Mr Verrall said the longer term implications for an agricultural sector with limited access to capital were an inability to expand, loss of operational scale, a slow slide to unprofitability, higher stress levels, greater difficulties with succession planning, depression and possibly higher suicides.

He said Australian investors should be ashamed of their lack of support for the sector and this was unlikely to change rapidly.

Wellard Agri chief executive officer Tim Macnamara told the Farm Machinery and Industry Association of WA (FMIA) annual conference last week that Australia's agricultural sector had the lowest portion of total foreign investment in any sector in this country at 0.2 per cent and only 1 per cent of Australian agribusinesses were part or wholly owned by overseas interests.

"We have to think about what value foreign investment brings to our sector," he said.

"That's what's important, not where the money is coming from or being used for."

Foreign investment in agriculture was understood to amount to only 0.8 per cent of total FIRB approvals in 2010-11.

A KPMG report released last week highlighted that China's investment in Australia has been heavily concentrated on mining (79 per cent of total investment) and energies (12 per cent).

Between September 2006 and June 2012, WA registered firms attracted the highest level of Chinese investment at 30 per cent of China's total investment in Australia. This included US$16 million spent by the Chinese in the agriculture sector, compared to US$39 in mining and gas and US$52 million in construction.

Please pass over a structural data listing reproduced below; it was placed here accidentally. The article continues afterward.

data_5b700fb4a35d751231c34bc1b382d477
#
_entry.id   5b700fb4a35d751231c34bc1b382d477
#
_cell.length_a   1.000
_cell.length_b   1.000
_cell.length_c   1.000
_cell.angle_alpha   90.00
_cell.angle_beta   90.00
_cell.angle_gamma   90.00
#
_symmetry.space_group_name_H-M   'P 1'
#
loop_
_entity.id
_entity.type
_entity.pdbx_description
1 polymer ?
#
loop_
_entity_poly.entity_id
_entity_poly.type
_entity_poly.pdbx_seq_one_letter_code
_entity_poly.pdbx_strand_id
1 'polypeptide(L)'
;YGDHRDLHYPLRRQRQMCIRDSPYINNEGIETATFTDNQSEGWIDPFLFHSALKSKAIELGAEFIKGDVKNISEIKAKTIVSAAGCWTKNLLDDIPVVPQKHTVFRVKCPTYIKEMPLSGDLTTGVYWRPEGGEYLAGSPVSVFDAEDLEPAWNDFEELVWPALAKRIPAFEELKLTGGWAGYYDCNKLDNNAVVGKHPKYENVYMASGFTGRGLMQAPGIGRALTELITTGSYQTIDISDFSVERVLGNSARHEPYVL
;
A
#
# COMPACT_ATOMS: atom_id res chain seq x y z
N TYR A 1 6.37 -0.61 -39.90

WAFarmers president Dale Park said it was hard to determine how important foreign investment was to WA's agriculture sector without a database of land ownership.

"One of the positives about setting up a register of foreign interests in this State is that it will enable us to answer of a lot of unanswered questions about the source and level of foreign investment," he said

Mr Park said the coalition's plan to lower the FIRB threshold for foreign investment review was a step in the right direction, but $15 million was too high for WA.

"We question whether reducing the threshold from $244 million to $15 million will actually assist in investigating more investment, considering the average price of WA farms is somewhere between $1million and $10 million.

PGA president Rob Gillam disagreed, saying many WA farms were worth $30 to 40 million and setting the threshold of review at $15 million would create unnecessary bureaucracy.

"Resources and mining sectors attract significant overseas investment and are not subjected to this proposed level of scrutiny," he said.

"I think the coalition is playing popular politics on this issue."

Mr Gillam said a register of foreign ownership would achieve little and the PGA had no major problem with the way the FIRB currently operated.

He said foreign capital was important to WA, especially in light of this State's reliance on exports and a need to build positive overseas relationships.

National Farmers' Federation president Jock Laurie said the coalition's foreign investment review plan was flawed in proposing to lower the FIRB review threshold before a register of overseas land ownership was set up.

He said a register would create greater transparency around this much-debated issue and then help to determine appropriate investment thresholds.

Agricultural industry stakeholders can have input to the coalition's policy discussion paper on foreign investment until October 31. Written submissions can be sent to .